Tuesday, September 7, 2010

Exposure.Detroit Photography Exhibit

I am honored to have been selected to show some work in the next Exposure.Detroit photography exhibit. The show opening is September 18th at the Bean & Leaf Cafe in Royal Oak, Michigan from 7-10pm. In addition to my exhibition prints, I will have a limited quantity of smaller 11X14 matted prints for only $40 each/two for $60 during the exhibition opening only. Hope to see you there.

Tuesday, July 27, 2010

Digital Monochromatic Printing With Piezography

This article was originally written for and published at www.bwvision.com and can be seen here in it's entirety...

Zen Benches

My passion for B&W photography began years ago in a high school darkroom. The first time I watched my print magically appear in the developer tray I was hooked.  I was captivated by the chemical process before me and felt an immediate sense of empowerment and knew endless creative opportunities awaited.

I ended up majoring in photography in college and studied the work of master photographers Minor White, Alfred Stieglitz, Edward Weston, Paul Strand and Imogen Cunningham, among others.  I gained an appreciation not only for the photographs they made but also for the craftsmanship of their prints.  The image tonality, paper surface and archival properties were an object of art in themselves. My appreciation for the fine art print led me to start shooting with large format view cameras and contact printing on silver and platinum-based papers.

Opposing Forces
In the early to mid 1990’s, digital photographic imaging was still in its infancy and I embraced the new technologies with open arms.  I was fascinated by the unbelievable control that was suddenly possible. A digital workflow consists of making the exposure (or exposures), post-processing using image editing software, then most often exporting the image to an online portfolio or website. While the internet has become an invaluable medium for sharing your work with others all over the world, sadly it seems that the fine art photographic print has lost its place as an integral part of the digital photographic process.

So what is one to do when it’s time to print your digital B&W masterpieces? It seems most photographers send their images off to a printing service while others who are a bit more ambitious make prints themselves on photo inkjet printers. An inkjet printer seems like a great choice at first but it uses color inks that give B&W photos strange color casts (a phenomenon called metamerism) when viewed under various lighting conditions.  Color inks also contain dyes that inevitably lead to faded and color shifted prints.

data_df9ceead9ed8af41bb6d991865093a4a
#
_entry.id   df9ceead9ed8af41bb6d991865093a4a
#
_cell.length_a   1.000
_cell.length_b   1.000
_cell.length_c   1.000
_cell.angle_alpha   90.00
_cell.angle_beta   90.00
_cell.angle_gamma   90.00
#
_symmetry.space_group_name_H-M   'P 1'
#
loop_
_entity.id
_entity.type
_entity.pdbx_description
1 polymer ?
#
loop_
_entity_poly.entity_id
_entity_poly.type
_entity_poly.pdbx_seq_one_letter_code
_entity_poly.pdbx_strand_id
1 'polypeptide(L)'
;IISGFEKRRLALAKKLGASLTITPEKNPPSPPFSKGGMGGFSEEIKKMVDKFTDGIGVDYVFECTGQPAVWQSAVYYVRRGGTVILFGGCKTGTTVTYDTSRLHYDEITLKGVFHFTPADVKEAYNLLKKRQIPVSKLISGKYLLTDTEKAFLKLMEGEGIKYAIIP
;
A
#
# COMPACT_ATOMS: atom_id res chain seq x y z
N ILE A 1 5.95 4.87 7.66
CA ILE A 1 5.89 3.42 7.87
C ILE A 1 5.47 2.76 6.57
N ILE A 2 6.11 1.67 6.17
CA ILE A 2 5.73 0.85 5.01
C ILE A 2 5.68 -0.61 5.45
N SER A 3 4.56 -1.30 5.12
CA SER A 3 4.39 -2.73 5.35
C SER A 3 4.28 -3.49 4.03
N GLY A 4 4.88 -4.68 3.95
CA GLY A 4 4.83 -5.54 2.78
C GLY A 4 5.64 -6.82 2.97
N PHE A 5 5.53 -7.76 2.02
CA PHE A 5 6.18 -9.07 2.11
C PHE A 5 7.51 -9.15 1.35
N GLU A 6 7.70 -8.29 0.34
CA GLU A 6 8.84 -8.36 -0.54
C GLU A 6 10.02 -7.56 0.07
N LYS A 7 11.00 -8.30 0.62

Architektura I
Some of the latest photo inkjet printers incorporate B&W print modes, such as Epson’s ABW (advanced black and white) mode utilizing Ultrachrome K3 technology which uses three shades of black inks. Since it has only three black inks, Epson’s print driver also uses the color inks to resolve finer image detail. Although there have been great advancements in printer and ink technology in recent years, in my opinion an out-of-the box inkjet printer cannot match the quality of a traditional darkroom print.

Anyone who is passionate about B&W photography should question the results that can be achieved by printing monochromatic images on a system designed for color printing.
I explored many options but wasn’t able to find a digital equivalent to traditional fine art B&W darkroom printing. For a while I was creating digital negatives then contact printing them on platinum paper.

Pier Study III
Then I came across Piezography, a printing system which replaces the standard inks in an Epson or other supported printer with six or seven (depending on printer) individual shades of monochromatic ink. Piezography inks contain carbon-based pigments and when printed on archival papers achieve historical image longevity. Piezography exceeds the limitations of Epson printers and to my knowledge is the highest-standard B&W printing system available.

Piezography inksets are available in Neutral, Warm Neutral, Sepia, Selenium, and Special Edition for creating split-tone prints.  It’s also possible to formulate your own custom inkset by mixing and blending inks of different tones.  You can also achieve various results by using different papers; using neutral inks on a warmer toned paper will yield a warmer toned print. There are virtually limitless combinations to explore.